Ortigia Arancini

Posted by on Sep 26, 2017 in Inspiration from the Road, Kitchen | No Comments

The island of Ortigia smells like the sea and the intense heat of summer carries with it a scent of soil, of volcanic ashes and hot ancient bricks. As we weave through the narrow alleyways of the Giudecca neighbourhood, you can hear waves crashing against the city’s salty walls, competing against the television sounds of the latest football match escaping from behind the white linen curtains of the ground floor kitchens.

Palm trees and lemon trees sprout out at random corners, overflowing from rooftops and bringing some green blood to the parched columns and baroque architecture of its grand buildings. Parts of the city’s calls are skirted by “lidos” which in the north we call “bagni”. These are swimming and lounging establishments usually providing umbrellas and chairs or if you really want to go fancy, even towels. Beautifully tanned customers are sprawled out besides the crystal water working on their tan even further, an essential Italian summer activity.

Ortigia is an outdoor museum, just walking around and keeping your eyes open is a feast of faded stucco walls in classic Italian gelato colours, some arches are crumbling and every window (of the same building!) seems to be framed by a different sculptural pattern. Wires hang loose from barely there terraces and dark wooden shutters.

We head to a cafe for a shot of espresso with almond granita, making it more of a dessert than a caffeine pick me up. There is probably no better flavour combination than this, except perhaps for Vietnamese Coconut Coffee, it’s definitely tough competition out there.

After walking around all morning, for lunch we head to Castadiva’s headquarters, where Mariella has promised to teach us her family’s much loved arancini recipe. All of Castadiva’s products are made without additives and chemicals, inspired by the ancient grains of the region and the flavours of the south. Walk into their elegant shop in Via XX Settembre and you won’t be able to resist getting your hands on jars of fig jam, pistachio cream and blood orange marmalade.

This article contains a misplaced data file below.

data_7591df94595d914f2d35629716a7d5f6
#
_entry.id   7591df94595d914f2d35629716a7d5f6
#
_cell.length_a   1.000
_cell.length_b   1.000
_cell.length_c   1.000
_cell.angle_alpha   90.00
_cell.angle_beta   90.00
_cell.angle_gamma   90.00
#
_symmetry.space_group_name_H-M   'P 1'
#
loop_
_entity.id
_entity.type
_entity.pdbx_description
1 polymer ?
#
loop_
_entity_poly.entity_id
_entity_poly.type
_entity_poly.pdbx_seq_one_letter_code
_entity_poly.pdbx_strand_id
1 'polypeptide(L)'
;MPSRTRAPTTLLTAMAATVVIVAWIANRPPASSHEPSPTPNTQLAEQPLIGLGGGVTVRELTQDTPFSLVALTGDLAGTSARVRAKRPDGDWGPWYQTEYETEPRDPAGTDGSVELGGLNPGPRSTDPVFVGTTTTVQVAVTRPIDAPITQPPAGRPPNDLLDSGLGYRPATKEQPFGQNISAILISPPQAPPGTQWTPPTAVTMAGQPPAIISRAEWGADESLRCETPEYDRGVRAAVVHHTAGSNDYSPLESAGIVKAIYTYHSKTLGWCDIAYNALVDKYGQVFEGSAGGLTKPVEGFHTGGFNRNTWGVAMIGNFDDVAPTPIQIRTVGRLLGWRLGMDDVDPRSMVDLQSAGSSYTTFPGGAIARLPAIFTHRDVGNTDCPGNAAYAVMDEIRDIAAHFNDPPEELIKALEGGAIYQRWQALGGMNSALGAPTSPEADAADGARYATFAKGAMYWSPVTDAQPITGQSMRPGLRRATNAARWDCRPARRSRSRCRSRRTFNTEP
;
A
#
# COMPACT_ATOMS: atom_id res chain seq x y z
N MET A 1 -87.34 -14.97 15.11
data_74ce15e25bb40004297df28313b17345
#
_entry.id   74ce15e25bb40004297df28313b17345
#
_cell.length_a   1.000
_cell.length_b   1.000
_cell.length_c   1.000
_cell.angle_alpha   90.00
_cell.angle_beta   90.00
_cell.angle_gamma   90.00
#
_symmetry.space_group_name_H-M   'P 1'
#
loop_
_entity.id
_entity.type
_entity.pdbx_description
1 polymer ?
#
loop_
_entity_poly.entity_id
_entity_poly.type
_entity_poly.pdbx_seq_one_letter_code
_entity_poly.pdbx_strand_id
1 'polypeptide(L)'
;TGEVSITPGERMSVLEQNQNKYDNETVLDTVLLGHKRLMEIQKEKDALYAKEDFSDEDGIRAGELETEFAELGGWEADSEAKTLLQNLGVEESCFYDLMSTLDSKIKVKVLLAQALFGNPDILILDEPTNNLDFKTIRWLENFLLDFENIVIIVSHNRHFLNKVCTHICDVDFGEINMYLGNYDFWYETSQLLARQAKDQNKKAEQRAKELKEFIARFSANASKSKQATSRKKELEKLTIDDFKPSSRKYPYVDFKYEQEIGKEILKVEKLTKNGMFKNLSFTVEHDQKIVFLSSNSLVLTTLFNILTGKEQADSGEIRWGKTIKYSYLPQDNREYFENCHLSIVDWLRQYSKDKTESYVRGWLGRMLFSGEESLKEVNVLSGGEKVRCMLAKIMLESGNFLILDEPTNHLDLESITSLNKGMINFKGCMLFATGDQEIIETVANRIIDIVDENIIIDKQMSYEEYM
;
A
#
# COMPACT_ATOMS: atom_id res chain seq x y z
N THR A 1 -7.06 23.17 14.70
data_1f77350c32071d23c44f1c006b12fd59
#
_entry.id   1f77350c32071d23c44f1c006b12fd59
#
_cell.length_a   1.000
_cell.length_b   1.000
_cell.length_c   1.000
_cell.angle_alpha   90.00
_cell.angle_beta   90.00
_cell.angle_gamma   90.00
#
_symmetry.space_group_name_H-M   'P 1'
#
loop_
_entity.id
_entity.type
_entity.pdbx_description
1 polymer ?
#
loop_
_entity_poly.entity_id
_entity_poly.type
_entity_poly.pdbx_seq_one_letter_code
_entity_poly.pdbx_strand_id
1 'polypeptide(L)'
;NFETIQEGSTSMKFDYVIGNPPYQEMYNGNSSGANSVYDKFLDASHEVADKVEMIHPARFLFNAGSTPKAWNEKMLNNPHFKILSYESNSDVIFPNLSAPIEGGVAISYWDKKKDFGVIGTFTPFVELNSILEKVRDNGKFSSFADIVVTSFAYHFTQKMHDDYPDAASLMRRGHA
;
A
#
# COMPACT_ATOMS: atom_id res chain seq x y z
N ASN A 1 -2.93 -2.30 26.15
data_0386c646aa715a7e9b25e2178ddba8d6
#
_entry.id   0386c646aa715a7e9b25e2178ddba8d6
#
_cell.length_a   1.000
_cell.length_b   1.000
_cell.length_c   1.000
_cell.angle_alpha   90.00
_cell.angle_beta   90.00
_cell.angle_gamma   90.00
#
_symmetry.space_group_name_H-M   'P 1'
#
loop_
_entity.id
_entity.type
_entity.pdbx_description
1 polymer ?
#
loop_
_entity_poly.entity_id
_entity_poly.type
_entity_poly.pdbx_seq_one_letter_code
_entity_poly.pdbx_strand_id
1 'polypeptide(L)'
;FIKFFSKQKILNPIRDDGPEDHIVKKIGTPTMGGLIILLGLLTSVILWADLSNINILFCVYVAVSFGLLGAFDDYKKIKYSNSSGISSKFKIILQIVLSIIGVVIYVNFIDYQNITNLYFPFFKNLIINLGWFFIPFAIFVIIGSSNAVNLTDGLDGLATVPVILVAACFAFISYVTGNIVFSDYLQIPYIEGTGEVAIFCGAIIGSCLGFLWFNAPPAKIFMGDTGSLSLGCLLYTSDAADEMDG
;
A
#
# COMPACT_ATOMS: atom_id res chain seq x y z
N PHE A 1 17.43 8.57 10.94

Mariella’s family used to run a restaurant called Il Grifo di Caltanisetta , so she knows well the labour that goes behind churning out arancino after arancino, a favourite snack in the south of Italy. Anytime I delve into anywhere considered the “south” in Italy, I hunt these down. They are filling and substantial, but never compromise on flavour; a good solid one frozen cold would have enough heft behind it to seriously injure someone in a fight. Somehow, I have only ever had one grabbed quickly in bars or on my way somewhere and while they are the perfect portable snack, I thought it was about time to try a hot one fresh out of the deep fat fryer. And let me tell you, there is NO comparison. NO comparison at all, these cheese and whatever you desire filled crispy rice balls are to die for.

What are you still waiting for?

ORTIGIA ARANCINI \ortidʒa arantʃini\

I have always wanted to learn how to make these. They are quite labour intensive though not difficult and I promise you, I have tried so many arancini at bars and restaurants in Italy, but nothing can beat eating these piping hot and fresh. So the only way to get them that way is to make them yourself!

Makes about 24 large Arancini

For the Rice

1 kg Arborio rice
2 litres of good stock
1 medium onion, chopped finely
2 tbsp butter
0,4 g saffron threads, infused in warm water for at least 40 minutes

For the Fillings

Prosciutto Cotto 
300g prosciutto cotto slices, chopped into small pieces
250g mozzarella, cubed
50g parmigiano, grated
freshly ground black pepper
freshly ground nutmeg

100 g of cream di carciofi (artichoke puree)
250g mozzarella, cubed
50g parmigiano, grated
freshly ground black pepper
freshly ground nutmeg

Besciamella (white roux)
50g butter
50g plain flour